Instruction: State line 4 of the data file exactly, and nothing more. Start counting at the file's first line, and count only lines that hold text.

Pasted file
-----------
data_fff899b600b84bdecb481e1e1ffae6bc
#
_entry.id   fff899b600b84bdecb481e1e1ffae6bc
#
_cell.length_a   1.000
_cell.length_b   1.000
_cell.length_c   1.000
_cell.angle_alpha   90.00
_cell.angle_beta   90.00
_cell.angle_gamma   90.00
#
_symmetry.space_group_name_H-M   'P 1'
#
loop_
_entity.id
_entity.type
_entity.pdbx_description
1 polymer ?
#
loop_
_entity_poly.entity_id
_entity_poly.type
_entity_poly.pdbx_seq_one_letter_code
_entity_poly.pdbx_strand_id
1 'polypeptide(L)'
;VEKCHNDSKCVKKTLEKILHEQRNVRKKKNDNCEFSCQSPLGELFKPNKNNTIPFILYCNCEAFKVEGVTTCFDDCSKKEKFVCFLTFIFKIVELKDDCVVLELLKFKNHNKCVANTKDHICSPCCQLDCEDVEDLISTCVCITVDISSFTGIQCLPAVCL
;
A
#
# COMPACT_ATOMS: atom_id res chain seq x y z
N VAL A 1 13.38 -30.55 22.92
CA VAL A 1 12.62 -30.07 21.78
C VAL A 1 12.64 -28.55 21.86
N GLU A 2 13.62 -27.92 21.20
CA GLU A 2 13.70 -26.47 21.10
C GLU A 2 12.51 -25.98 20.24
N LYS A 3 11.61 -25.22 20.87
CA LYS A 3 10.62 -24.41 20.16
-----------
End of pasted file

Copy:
#